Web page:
Similar to the image above, the vast majority of highway and railroad underpasses across the country are the epitome of sterile concrete and overgrown weeds. Left as underutilized vacant space, they hardly engender any sort of warmth or welcome, particularly for pedestrians and cyclists. Essentially, left unto themselves, they are dreary eyesores.
Greater Mt. Pleasant, Michigan, including the City of Mt. Pleasant, the Saginaw Chippewa Indian Tribe, and Union Charter Township on the other hand, have worked in unison to transform both sides the M-20 underpass beneath U.S. 127 (future Interstate 73) into a non-motorized visual oasis of colorful flowers and handsome streetscaping. Simple placemaking steps such as this go a long way towards enhancing community pride while reducing visual pollution.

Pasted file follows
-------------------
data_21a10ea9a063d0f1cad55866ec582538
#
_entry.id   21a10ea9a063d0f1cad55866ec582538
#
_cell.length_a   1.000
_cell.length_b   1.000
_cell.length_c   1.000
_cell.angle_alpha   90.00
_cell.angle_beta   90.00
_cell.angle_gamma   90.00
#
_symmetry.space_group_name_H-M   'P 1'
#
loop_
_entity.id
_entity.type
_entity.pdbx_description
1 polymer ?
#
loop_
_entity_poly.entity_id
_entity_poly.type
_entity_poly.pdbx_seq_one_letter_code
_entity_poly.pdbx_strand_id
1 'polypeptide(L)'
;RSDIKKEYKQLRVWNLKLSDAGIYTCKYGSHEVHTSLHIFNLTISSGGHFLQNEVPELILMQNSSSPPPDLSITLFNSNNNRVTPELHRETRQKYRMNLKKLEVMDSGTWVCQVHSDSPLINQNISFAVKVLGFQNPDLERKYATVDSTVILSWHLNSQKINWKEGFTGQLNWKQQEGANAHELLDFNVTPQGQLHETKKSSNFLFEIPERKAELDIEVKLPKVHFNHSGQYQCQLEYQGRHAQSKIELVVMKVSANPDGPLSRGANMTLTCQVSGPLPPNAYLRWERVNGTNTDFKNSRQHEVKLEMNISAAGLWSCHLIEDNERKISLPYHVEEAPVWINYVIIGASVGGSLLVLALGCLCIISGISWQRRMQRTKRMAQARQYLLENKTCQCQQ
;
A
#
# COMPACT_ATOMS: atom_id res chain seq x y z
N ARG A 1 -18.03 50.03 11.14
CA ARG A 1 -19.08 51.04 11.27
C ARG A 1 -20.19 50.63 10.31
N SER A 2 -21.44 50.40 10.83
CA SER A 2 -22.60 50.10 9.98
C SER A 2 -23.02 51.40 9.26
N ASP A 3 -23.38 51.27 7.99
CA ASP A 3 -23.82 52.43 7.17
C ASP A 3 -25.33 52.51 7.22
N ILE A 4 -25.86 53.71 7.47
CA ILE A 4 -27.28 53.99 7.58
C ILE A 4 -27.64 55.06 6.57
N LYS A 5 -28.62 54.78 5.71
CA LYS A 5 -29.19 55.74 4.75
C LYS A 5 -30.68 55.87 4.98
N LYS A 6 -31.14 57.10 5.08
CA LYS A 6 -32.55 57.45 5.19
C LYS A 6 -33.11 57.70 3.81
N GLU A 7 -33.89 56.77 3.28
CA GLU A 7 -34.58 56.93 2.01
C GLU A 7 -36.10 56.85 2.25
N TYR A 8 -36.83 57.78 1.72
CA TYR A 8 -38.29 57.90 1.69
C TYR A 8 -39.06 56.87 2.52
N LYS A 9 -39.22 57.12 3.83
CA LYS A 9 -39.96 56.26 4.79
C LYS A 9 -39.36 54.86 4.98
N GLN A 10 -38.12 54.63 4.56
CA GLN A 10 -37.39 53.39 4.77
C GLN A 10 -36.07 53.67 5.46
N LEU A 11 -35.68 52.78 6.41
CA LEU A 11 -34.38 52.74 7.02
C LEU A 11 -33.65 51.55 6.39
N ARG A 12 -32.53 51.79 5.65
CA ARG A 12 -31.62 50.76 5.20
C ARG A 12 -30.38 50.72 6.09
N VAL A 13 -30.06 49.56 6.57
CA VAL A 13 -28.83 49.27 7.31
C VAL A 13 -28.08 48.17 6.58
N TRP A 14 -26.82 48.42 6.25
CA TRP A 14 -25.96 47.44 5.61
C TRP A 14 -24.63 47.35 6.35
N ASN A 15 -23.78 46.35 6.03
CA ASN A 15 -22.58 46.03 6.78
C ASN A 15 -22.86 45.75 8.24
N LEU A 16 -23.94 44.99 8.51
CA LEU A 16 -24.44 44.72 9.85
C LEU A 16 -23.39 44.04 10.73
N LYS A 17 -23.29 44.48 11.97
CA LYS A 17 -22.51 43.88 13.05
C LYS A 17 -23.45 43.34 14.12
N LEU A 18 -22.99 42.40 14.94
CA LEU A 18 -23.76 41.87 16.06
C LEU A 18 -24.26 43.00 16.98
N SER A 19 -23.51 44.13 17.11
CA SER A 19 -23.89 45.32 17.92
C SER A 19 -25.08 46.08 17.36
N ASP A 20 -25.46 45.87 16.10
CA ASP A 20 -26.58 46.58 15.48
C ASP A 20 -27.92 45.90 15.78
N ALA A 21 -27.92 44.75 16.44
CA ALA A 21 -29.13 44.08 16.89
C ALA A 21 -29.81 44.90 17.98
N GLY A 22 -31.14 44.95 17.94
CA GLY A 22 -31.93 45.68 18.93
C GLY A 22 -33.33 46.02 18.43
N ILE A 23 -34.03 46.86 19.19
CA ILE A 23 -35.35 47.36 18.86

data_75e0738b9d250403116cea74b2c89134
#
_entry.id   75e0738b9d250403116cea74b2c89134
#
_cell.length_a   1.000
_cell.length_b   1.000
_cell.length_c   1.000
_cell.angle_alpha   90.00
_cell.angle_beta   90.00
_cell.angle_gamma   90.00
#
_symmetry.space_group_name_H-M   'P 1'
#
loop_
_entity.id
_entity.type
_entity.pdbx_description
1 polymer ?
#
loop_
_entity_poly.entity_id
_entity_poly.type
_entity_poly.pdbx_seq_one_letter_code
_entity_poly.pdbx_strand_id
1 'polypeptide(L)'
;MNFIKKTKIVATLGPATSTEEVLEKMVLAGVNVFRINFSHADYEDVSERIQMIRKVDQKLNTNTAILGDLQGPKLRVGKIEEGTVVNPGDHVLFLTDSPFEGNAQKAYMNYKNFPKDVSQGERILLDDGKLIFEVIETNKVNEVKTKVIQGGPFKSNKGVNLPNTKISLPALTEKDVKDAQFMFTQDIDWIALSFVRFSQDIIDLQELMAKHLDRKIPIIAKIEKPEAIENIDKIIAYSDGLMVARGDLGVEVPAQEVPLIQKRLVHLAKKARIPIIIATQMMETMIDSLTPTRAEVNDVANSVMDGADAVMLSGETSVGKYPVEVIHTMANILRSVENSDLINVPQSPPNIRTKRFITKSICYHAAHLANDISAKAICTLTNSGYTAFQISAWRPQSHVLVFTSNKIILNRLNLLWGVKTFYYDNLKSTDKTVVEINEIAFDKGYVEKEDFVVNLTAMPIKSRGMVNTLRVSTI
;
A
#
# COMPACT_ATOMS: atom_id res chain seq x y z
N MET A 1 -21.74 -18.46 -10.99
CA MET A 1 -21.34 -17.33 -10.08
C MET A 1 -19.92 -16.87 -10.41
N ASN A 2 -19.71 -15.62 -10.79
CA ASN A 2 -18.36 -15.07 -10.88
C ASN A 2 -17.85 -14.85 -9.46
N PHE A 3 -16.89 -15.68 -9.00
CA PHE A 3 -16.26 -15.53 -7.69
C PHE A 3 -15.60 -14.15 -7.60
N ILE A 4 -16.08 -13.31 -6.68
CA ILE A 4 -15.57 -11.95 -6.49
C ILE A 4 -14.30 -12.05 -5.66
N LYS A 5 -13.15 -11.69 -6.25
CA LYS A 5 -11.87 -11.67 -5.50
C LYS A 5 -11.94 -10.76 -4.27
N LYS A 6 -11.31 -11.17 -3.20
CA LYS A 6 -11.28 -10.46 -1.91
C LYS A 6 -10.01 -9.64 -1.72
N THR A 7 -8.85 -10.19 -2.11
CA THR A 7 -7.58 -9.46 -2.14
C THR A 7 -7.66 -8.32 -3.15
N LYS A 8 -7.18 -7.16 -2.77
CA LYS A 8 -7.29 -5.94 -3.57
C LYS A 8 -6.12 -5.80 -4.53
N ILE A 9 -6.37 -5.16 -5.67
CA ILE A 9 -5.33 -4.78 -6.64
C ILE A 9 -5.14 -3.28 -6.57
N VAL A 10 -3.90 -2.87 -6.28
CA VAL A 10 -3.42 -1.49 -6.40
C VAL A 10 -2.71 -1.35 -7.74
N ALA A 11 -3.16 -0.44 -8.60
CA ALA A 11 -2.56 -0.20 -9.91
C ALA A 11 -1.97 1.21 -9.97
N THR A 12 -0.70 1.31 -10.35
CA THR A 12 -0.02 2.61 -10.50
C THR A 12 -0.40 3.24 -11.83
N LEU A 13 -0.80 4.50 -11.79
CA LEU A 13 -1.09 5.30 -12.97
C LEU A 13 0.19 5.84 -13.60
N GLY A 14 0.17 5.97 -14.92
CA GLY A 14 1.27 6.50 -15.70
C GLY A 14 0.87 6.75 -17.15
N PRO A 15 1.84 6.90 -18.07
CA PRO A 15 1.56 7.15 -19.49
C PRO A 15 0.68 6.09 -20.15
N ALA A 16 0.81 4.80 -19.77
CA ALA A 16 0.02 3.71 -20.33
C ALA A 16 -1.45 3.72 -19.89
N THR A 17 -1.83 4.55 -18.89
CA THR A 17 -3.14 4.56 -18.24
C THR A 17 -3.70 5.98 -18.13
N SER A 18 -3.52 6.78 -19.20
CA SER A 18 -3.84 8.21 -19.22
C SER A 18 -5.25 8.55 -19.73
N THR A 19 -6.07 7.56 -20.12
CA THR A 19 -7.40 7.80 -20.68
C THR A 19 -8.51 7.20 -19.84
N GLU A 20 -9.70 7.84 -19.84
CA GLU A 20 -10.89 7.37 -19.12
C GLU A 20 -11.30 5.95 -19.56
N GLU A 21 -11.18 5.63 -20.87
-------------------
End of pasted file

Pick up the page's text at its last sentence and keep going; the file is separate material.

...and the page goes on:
Complimenting this endeavor, Greater Mt. Pleasant has adopted one of the best non-motorized master plans I have ever seen. This impressive and informative plan from 2011 should go a long way towards bringing similar healthy placemaking efforts throughout the micropolitan area.
Other options to consider for turning a drab underpass into something exceptional could include murals, lighting accents, engraved designs within the concrete, or sculptures. Kudos to Greater Mt. Pleasant for showing the rest of us a great example of how to create eye-candy from a sterile highway underpass. Well done!